Dermaflash Plugs Into New Channels And Continents With Dermaflash 2.0
Success doesn’t stick around for companies that stand still.
Although the product has been a consistent bestseller at Sephora, Dermaflash completely redesigned its signature at-home facial hair removal and exfoliation device. The brand unveiled the retooled tool at Indie Beauty Expo (IBE) last month and a launch party last week in New York, where its creator Levy ballyhooed the upgrade.
“It’s so elegant and so beautiful,” she enthused. “We’ve actually taken away all the guesswork. It’s more intuitive.”
Dubbed Dermaflash 2.0, the redesigned device retains the benefits of its predecessor while containing improvements that address customer concerns about functionality. The original product hit the market in 2016.
“Our clients that were shopping at Sephora or Nordstrom – very tech-savvy, very fashion-forward [clients] – had no problems. Our reviews were great,” says Samantha Murphy, general manager of Dermaflash. “But we have a large population of women that shop via QVC or even our own website who are older. Performance and results were never an issue. The form and function [were]. Women had trouble charging it. We had a lot of women who had trouble loading and inserting an edge. We also had issues with turning the button on and off.”
In addition to easing use, 2.0 makes Dermaflash available to new swaths of international consumers. The brand is gearing to capture a larger slice of the global beauty devices market, projected to reach $10.7 billion this year. It’s intent on expanding distribution abroad this year, and the enhanced device is able to be charged globally to make that expansion possible.
“Our charger before was a North American adaptor. We’ve moved to a USB plug so you can take it everywhere. This will also service our clients internationally,” says Murphy. “After attending IBE, we got a lot of interest from distributors as well as retailers across the water, especially in the U.K., Europe [and] the Middle East. I think the Middle Eastern woman is searching for hair removal. We needed to be able to get a device to [her].” Rounding out the new features is a second, faster speed and condensed size. “It now stands vertically to charge, so it won’t take up as much space,” notes Murphy.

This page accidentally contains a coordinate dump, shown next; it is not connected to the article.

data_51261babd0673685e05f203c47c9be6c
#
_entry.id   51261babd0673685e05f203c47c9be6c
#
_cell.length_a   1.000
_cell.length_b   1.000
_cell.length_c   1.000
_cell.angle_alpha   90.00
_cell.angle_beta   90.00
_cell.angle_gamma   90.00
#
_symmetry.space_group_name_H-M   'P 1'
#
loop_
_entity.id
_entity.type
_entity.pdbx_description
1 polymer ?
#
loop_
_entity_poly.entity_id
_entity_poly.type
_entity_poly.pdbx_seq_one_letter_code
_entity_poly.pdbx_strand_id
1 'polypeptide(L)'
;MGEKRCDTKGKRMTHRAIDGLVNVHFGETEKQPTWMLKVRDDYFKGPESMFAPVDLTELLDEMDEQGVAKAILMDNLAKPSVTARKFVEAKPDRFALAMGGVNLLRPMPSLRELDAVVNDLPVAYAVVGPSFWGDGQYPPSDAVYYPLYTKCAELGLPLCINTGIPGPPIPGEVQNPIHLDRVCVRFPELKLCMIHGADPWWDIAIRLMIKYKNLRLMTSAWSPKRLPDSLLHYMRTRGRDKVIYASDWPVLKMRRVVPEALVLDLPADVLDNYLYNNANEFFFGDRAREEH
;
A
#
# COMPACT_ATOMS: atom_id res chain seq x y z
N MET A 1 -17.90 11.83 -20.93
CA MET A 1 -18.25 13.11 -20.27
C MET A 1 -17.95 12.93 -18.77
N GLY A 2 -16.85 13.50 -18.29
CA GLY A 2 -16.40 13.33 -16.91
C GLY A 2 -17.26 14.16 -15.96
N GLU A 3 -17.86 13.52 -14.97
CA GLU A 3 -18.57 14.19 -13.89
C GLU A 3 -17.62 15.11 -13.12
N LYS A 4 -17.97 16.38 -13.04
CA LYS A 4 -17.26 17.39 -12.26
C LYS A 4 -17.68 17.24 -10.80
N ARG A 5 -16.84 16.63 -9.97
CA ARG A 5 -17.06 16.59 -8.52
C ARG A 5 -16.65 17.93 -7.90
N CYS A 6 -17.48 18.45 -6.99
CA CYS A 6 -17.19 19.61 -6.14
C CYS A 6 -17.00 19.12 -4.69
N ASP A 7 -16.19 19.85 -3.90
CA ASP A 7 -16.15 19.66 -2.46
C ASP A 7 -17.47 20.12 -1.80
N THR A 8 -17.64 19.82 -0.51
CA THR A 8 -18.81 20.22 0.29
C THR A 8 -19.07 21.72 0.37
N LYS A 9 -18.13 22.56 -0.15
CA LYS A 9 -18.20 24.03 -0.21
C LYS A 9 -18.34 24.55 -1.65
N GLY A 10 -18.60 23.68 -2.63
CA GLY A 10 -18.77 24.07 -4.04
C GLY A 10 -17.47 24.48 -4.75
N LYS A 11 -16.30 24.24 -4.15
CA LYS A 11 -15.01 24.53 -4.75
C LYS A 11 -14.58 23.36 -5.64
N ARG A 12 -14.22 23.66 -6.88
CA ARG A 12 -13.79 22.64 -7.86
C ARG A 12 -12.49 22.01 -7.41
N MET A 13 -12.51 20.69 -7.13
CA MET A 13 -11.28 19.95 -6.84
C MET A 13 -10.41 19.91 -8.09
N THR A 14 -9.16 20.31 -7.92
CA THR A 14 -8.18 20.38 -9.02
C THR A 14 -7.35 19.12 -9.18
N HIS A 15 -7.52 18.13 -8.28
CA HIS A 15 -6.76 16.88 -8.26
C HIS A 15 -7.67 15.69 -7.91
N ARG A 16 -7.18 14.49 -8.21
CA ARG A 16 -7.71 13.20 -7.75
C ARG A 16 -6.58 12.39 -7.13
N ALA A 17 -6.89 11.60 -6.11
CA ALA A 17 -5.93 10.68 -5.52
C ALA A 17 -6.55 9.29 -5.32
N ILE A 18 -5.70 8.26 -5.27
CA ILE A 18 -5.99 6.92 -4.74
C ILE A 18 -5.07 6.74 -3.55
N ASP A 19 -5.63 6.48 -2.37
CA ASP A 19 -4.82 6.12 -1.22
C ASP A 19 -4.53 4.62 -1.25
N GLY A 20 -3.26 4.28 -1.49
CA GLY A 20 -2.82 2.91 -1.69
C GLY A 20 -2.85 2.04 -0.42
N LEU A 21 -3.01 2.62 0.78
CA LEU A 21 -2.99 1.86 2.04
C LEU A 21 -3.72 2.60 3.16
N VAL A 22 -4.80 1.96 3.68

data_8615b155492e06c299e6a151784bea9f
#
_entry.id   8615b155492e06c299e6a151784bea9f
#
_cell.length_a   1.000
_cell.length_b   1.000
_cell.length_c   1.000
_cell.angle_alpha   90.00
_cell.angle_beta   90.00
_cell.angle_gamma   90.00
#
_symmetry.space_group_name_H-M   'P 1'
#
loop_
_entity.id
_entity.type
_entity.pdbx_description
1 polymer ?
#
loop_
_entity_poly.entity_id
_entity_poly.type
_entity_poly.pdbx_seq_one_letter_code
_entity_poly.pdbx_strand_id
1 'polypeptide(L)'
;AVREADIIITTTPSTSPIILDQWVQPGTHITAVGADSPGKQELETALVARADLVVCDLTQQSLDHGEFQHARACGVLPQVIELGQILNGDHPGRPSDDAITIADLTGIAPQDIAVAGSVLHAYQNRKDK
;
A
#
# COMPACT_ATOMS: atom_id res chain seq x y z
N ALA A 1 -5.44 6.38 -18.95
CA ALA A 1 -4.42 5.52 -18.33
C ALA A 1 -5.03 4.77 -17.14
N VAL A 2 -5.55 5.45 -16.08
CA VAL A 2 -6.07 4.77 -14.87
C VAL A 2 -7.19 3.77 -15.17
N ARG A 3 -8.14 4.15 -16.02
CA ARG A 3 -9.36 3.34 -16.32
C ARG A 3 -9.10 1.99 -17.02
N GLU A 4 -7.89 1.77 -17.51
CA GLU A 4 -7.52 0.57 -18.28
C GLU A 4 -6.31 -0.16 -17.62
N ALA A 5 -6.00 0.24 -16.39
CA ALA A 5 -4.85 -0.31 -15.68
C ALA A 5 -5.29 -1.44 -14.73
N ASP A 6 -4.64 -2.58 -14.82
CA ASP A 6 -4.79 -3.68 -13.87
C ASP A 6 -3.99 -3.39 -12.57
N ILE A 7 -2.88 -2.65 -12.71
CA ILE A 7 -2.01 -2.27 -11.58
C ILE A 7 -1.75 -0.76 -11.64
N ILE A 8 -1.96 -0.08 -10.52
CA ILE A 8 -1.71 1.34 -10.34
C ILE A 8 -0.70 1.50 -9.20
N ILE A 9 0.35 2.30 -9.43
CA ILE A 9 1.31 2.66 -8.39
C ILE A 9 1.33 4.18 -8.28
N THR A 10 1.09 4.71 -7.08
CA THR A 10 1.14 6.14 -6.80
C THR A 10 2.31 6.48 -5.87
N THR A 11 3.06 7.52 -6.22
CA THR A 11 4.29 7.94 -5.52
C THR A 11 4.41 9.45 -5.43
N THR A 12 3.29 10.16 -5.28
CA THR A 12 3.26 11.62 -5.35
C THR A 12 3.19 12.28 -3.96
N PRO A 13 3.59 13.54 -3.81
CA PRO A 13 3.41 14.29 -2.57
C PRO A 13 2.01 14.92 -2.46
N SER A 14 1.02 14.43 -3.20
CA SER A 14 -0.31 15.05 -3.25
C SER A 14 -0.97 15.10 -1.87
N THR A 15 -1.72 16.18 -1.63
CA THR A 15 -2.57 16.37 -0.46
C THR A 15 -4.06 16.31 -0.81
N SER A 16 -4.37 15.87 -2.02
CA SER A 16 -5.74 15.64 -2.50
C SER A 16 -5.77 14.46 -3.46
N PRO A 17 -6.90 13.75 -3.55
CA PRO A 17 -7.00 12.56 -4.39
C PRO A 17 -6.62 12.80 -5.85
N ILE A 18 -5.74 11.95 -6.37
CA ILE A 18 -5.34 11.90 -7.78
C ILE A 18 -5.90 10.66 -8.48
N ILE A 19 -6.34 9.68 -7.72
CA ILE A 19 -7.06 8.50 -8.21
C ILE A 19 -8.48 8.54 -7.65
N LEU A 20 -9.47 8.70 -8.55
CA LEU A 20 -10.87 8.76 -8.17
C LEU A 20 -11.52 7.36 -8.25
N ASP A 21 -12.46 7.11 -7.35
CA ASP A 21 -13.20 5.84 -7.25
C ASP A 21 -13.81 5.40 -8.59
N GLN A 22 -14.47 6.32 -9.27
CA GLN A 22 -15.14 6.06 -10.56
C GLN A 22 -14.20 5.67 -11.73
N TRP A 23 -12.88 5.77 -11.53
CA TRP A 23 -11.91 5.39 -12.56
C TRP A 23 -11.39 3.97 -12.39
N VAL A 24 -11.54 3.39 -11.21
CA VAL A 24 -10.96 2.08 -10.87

Launch party attendees were invited to get “flashed”, or have their fine facial hairs excised by so-called Flash Squad members, followed by makeup touchups from makeup artist Daniel Martin and his team. ”I really love this product, and I really see a difference in the makeup,” says Martin. “A lot of people don’t realize that the fuzz you see in pictures you can’t retouch, and that’s a big gripe that a lot of photographers have, so it makes my job and their job a lot easier if I can remove it.”
Prior to introducing Dermaflash, founder and CEO Dara Levy owned a med-spa that specialized in dermaplaning. For 2018, Levy plans to return to her med-spa roots — and she’s taking 2.0 with her. Dermaflash has entered 125 med-spas in the past year and aims to increase that number. “When you get the approval of the doctors, you become an authority,” she says.
Levy has her sights set on the resort spa market, too. Dermaflash is already enmeshed at several Ritz Carlton and Four Seasons spas, where estheticians incorporate the device as an integral step of facial treatments. “Before I opened my doors [to my med-spa], I decided that dermaplaning was going to be the foundation of everything we did. I was addicted to the treatment,” says Levy.
“What’s really important to know is that I have invented a new category in skincare,” she continues. “This isn’t just about peach fuzz. This is about exfoliation on steroids. I always say the skin you want is lying just beneath the skin you see. And Dermaflash instantly reveals it. 2.0 is going to be a real game changer for women around the world.”